Objective: To describe body mass index (BMI, in kg/m(2)) distribution patterns and trends among Chinese adults, aged 20-45 years (1989-2000).
Design: A descriptive, population-based study of BMI change.
Setting: Chinese provinces (eight in 1989 and 1997; nine in 2000), representative of the household-based surveys (the China Health and Nutrition Survey, 1989-2000) using multistage, random cluster sampling, supplemented with annual household consumption survey data of the State Statistical Bureau (SSB).
Subjects: A total of 4527, 4507 and 4046 adults, aged 20-45 years, in 1989, 1997 and 2000, respectively.
Measurements: BMI (underweight: BMI<18.5 kg/m(2) and overweight: BMI>/=25 kg/m(2)). Percentile curves for BMI in 1989 and 2000 were constructed by gender and age using the LMS (lambda, mu, sigma) method.
Results: Compared with 1989, the 2000 BMI distribution curves flattened at higher levels of BMI (men and women). There was a 13.7% increase in the proportion of men and a 7.9% increase of women who were overweight or obese with a resulting greater change in the annualized prevalence rate for men. This increase in the prevalence of overweight and obesity was far greater than the decrease (2.1% for men; 2.2% for women) in that of underweight. Age-gender-specific percentile curves showed BMI increases mainly among women, aged 35-45 years, and among men at all age groups.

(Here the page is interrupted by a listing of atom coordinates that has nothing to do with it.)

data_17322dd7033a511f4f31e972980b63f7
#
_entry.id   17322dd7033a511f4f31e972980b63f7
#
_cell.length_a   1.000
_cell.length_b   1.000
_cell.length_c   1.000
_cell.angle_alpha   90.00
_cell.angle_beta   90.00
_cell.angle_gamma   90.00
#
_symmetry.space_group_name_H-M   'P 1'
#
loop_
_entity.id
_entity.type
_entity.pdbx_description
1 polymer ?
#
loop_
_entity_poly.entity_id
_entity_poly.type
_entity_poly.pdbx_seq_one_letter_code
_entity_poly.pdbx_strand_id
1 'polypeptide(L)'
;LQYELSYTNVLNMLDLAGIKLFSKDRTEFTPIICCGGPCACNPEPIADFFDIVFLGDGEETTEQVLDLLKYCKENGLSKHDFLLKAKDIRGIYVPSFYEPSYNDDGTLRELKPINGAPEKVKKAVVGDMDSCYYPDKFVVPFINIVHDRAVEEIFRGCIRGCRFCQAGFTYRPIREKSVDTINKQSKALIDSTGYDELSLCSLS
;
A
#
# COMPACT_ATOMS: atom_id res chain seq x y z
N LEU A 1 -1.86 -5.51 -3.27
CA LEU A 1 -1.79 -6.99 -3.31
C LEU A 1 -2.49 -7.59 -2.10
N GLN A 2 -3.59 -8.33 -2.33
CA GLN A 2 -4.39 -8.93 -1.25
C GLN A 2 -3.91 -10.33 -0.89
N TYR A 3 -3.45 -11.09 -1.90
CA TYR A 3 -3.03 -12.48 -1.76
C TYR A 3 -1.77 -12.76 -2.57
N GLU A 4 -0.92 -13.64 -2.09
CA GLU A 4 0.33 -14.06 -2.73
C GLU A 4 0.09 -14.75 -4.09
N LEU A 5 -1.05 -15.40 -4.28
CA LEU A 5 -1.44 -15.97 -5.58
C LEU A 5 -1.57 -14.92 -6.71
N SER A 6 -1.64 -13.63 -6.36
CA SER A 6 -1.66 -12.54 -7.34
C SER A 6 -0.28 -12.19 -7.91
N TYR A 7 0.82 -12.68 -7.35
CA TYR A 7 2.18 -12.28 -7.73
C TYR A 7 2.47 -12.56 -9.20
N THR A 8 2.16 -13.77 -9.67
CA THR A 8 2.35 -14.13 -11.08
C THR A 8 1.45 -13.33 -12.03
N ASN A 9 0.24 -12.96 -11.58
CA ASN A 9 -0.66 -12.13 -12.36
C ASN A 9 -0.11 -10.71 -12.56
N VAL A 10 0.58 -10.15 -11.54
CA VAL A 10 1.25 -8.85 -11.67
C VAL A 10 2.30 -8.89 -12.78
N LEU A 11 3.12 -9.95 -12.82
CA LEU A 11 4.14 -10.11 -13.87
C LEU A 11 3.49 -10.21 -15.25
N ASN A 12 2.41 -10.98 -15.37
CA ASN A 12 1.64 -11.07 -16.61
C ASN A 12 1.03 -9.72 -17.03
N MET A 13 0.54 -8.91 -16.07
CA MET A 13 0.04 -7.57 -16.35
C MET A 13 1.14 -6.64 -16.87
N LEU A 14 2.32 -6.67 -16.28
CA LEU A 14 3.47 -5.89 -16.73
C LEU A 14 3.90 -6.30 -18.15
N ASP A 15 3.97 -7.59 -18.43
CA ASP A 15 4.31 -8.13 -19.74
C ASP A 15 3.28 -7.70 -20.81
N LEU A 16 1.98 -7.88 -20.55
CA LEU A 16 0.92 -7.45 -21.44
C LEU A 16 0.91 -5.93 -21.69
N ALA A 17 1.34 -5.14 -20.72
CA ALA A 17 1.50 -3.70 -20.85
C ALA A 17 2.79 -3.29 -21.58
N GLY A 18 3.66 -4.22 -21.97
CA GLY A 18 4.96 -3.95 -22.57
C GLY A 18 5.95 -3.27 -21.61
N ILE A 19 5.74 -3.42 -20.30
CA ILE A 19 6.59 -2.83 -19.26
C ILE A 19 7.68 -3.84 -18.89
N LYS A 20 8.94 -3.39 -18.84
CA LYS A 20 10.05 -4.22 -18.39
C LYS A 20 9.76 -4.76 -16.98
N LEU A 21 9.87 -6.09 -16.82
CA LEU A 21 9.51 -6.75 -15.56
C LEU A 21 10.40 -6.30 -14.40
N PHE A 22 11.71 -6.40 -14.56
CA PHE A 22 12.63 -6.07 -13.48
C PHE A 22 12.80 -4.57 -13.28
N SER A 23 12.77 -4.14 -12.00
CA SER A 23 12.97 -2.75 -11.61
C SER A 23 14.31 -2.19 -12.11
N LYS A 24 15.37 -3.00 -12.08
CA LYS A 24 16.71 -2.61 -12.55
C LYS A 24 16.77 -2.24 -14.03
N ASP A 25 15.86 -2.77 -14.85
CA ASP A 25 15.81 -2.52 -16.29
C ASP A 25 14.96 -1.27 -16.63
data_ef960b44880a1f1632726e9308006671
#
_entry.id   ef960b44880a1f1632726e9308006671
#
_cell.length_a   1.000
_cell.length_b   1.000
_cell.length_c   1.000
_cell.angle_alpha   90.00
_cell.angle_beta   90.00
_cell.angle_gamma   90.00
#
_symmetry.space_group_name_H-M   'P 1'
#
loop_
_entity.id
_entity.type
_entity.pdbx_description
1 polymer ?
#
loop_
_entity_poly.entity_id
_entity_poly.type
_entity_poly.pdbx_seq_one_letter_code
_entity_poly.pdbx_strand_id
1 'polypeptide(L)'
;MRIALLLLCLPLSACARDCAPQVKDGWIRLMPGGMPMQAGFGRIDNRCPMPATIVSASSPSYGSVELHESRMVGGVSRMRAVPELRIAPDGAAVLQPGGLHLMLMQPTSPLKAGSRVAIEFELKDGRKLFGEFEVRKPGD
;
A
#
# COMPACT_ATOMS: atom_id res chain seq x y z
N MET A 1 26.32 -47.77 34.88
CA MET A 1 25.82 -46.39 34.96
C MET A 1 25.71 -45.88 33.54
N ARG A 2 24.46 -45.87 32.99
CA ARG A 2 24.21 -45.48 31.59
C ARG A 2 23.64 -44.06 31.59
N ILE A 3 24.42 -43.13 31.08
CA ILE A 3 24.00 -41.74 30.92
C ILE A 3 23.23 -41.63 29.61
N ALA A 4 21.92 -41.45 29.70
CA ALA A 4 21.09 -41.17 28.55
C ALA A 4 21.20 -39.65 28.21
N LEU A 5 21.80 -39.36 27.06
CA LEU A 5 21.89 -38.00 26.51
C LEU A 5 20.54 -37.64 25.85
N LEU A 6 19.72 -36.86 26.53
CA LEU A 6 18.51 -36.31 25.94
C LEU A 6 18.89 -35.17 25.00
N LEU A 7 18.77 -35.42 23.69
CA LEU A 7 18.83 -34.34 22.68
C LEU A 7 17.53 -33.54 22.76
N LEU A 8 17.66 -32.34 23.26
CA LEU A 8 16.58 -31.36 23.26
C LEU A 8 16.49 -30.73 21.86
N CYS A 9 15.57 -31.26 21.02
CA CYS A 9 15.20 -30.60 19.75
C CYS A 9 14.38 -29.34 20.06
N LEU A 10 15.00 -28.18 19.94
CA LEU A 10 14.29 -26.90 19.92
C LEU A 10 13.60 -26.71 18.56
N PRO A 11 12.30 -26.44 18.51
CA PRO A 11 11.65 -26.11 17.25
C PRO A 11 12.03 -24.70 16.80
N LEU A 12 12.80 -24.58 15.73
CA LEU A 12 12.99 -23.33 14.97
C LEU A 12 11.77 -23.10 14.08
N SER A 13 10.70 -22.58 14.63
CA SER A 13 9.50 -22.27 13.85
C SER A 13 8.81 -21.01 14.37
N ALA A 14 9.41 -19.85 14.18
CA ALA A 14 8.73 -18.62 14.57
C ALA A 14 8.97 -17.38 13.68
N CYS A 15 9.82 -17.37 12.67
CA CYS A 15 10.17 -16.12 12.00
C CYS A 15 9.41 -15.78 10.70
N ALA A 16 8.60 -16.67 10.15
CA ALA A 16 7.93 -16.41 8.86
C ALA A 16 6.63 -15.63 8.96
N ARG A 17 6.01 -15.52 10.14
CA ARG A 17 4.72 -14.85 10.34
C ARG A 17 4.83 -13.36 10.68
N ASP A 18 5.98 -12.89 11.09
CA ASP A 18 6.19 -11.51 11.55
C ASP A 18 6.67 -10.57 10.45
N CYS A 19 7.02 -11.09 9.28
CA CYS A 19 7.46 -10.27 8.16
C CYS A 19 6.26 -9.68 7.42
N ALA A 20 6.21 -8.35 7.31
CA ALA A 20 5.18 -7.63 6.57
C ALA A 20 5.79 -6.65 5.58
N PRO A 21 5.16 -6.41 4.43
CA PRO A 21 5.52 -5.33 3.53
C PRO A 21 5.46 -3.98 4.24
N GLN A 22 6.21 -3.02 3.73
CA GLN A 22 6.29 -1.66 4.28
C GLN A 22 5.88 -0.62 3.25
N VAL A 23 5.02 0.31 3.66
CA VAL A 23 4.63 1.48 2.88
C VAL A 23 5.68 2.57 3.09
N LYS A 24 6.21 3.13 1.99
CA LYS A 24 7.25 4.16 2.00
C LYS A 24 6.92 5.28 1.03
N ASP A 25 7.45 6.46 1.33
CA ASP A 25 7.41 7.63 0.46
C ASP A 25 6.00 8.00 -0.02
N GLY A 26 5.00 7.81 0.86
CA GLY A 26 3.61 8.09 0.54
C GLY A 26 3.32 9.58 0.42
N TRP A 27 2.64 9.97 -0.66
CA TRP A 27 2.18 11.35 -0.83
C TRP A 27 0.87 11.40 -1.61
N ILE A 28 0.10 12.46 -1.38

Conclusions: Chinese BMI dynamics show much greater rates of change among men, aged 20-45 years, than among women, with the increase among women concentrated between ages 35 and 45 years. These changes portend large shifts in other diet-related non-communicable diseases in China over the following decades. Controlling the increasing trends of BMI, especially in men, is an important public health problem facing China.